On November 7, 2018, just before midnight, a 28 year old man attacked a country bar in Thousand Oaks, CA, killing 11 people inside plus the first police officer to arrive on the scene, before fatally shooting himself. Many more people suffered gunshot wounds. As I write this the next morning, the story is obviously still unfolding, but certain lessons are clear enough already.


I initially thought about recording a video version of this Adelman on Venues on location in front of one of the country bars in downtown Scottsdale. But why single out places where college kids go to line dance? Even though nightclubs have been the scene of shocking gun violence before, we know this is not just a nightclub issue.

Then I thought about driving to one of my neighborhood synagogues, in recognition of last Saturday’s shooting in Pittsburgh that killed 11 elderly Jews engaged in shabbat prayer. But as much as that despicable anti-Semitism rocks me to my core, we know that gun violence affects houses of worship of other faiths as well.

Rev. Eric S.C. Manning from Emanuel African Methodist Episcopal Church in Charleston, SC, with Rabbi Jeffrey Myers of Tree of Life Congregation in Pittsburgh.
Or I could have filmed around the corner at a local public school, given that the Borderline Bar & Grill shooting had the most fatalities since Stoneman Douglas High School in Parkland, FL back in February.

I don’t imagine anyone who has read this far is under the impression that gun violence can’t affect them. But for anyone whose friends or co-workers think they live in a safe little bubble, recent history strongly suggests otherwise. (And as one of my students from that area reminded me, earlier this year Thousand Oaks was rated the third safest city in the U.S. based on FBI and U.S. Census data.)


It should not take many examples to make people realize that one of the few things assured by the presence of a security guard outside a public accommodation is that we will know the identity of the first person shot. Borderline had a guard outside — he was the shooter’s first victim, followed shortly thereafter by more security and employees just inside the front door. Seem familiar? Pulse nightclub had a security guard outside too.


Another blow to the “good guy with a gun” theory of defending public places is that even the first armed responders have met with a notable lack of success apprehending active shooters. It is not a criticism, but with a heavy heart, that I note the valor of the dead and injured law enforcement officers who responded first to the shootings in Los Angeles and Pittsburgh. In both of these places, as well as many others such as Parkland, it has taken the combined forces of many trained professionals working at maximum efficiency to overtake even one active shooter in a crowded public accommodation.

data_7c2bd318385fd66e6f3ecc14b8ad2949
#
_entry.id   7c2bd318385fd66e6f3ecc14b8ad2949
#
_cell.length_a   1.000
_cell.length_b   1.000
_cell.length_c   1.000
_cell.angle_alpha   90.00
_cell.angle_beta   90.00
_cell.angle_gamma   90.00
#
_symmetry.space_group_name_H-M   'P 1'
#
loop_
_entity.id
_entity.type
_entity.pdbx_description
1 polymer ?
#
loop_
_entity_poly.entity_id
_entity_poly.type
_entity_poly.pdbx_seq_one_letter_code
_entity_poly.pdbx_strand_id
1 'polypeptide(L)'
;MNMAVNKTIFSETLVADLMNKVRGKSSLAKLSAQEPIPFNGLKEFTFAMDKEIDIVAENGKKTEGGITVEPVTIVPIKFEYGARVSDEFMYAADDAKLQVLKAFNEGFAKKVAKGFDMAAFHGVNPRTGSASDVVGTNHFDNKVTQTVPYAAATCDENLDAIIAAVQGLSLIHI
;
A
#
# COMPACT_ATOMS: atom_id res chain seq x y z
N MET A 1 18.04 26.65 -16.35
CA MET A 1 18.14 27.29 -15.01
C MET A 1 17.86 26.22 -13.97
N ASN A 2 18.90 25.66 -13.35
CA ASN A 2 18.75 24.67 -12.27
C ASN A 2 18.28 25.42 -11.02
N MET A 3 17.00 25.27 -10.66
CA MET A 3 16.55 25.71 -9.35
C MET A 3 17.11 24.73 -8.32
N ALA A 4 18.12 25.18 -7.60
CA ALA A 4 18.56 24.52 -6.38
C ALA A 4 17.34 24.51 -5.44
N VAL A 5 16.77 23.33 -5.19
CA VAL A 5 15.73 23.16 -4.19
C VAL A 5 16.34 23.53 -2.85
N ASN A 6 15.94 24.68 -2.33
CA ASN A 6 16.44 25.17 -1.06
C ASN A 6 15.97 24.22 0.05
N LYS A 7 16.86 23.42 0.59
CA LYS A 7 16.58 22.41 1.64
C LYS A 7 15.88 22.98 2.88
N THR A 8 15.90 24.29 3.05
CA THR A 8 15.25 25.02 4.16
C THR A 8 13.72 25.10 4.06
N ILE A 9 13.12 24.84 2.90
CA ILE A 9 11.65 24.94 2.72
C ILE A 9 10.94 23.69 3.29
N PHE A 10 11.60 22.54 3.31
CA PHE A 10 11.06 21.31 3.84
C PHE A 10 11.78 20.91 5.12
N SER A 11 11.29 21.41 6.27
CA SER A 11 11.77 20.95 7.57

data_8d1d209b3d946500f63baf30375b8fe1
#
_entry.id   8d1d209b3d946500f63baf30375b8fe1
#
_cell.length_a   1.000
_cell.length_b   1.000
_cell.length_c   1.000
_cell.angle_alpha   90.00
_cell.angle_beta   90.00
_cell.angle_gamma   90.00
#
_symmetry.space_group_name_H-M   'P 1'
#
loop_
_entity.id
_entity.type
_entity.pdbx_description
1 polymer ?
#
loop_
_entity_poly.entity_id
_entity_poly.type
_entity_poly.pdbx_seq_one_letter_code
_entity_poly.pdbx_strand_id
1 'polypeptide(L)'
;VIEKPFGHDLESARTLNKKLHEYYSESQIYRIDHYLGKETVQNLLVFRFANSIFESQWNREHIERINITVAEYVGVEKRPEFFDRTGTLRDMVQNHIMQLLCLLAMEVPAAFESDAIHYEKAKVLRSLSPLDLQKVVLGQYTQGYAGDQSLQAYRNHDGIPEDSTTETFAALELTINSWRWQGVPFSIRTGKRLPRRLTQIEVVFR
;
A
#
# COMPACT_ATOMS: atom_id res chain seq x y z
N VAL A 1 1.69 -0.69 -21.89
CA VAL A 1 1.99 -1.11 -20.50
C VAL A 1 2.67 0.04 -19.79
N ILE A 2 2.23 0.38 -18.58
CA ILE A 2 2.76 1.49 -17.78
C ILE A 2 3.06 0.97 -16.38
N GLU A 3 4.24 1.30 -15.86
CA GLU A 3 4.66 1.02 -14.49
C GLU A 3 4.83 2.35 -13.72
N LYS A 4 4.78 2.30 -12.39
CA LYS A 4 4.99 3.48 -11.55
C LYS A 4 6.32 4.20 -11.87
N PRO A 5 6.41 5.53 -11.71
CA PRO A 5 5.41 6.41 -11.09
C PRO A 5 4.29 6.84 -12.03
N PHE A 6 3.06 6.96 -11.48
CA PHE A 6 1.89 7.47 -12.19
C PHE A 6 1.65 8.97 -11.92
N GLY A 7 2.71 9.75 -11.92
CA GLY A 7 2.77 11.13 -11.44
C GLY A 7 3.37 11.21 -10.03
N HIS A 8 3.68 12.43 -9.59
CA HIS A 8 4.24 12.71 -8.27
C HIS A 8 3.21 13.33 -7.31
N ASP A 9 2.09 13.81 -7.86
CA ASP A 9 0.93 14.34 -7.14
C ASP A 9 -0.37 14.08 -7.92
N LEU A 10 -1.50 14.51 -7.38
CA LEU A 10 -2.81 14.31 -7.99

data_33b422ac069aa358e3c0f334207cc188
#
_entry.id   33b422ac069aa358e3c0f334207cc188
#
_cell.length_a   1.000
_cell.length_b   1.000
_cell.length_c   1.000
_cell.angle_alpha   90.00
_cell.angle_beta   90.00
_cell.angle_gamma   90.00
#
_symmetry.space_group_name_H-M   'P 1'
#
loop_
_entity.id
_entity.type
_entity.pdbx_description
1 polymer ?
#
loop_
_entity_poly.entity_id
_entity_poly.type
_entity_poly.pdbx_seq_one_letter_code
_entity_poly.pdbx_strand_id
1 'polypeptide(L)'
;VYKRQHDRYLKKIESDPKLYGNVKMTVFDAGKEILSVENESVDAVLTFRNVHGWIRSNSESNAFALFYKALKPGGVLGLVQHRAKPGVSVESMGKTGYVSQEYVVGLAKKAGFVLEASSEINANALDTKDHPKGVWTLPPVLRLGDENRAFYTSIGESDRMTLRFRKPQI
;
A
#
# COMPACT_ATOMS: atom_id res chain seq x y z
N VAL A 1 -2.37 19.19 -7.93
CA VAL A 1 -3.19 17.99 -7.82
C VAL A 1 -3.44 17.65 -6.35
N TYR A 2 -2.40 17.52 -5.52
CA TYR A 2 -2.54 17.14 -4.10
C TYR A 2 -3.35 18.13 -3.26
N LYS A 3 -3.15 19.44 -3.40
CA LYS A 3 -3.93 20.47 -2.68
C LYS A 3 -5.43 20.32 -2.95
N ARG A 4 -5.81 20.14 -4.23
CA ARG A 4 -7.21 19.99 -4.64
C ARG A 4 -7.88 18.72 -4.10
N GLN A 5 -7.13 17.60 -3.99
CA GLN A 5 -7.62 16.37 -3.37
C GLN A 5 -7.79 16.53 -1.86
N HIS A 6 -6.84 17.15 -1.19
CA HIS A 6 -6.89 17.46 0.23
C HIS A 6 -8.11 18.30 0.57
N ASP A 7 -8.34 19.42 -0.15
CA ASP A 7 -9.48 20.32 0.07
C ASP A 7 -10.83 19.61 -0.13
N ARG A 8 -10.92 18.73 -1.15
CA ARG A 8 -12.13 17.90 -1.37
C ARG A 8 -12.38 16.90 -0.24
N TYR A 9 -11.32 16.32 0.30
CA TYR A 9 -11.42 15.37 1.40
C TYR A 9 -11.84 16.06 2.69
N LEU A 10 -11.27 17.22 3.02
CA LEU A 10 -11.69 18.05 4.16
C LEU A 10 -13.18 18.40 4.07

Security consultants still teach their variations on Run, Hide, Fight as the proper response to an active shooter. It’s fine advice as far as it goes, but Borderline reminds us, yet again, how difficult it is to do in a dark, loud, crowded place. Literally the first article I read this morning was entitled, “Eyewitness Thought Gunfire was Balloons Popping Before Fleeing to Safety.” It included this quote from a 21 year old promoter for the club, who said, typically,

[I]t’s a country bar so we were line dancing … and I heard what I thought was a balloon pop. I was confused because we didn’t have any balloons at the time….

I have seen comments like this from confused patrons and congregants after almost every active shooter incident. And the fear of gunfire is beginning to make people panic even when there is no gun at all.


Given my focus on event and venue security, not law enforcement, I don’t have much professional interest in the motives of a given shooter. I do care very much about the security arrangements and how he shot his way though them.

Last weekend in Pittsburgh, the synagogue shooter used an AR-15 assault rifle, by far the weapon of choice for active shooters. Last night’s shooter was firing a Glock .45 caliber handgun, but it was modified with an extended magazine to fire more than its usual ten rounds.

In both instances, the shooter was an American white male who acquired his weapon legally.

Both shootings this Fall, just like all the other shootings in the U.S. this year, have drawn thoughts, prayers, and pious condemnations of violence and civic discord from elected officials and other would-be leaders. They have not, however, been declared “terrorist” incidents pursuant to any domestic laws, continuing the U.S.’ unblemished record, at least in that singular regard, since September 11, 2001.

And they have not yielded legislative or executive action to make anything described here less likely to happen again.


One of my grandmothers, of blessed memory, had a saying that seems particularly apt at times like this, when we are collectively faced with an insane and unacceptable situation that keeps happening despite the obvious crying need for action.

Don’t let them shit on your head — open your mouth.

Think about it. Then do something to make this better. Because the easy solutions aren’t working, and the next time will be too soon.

Steve Adelman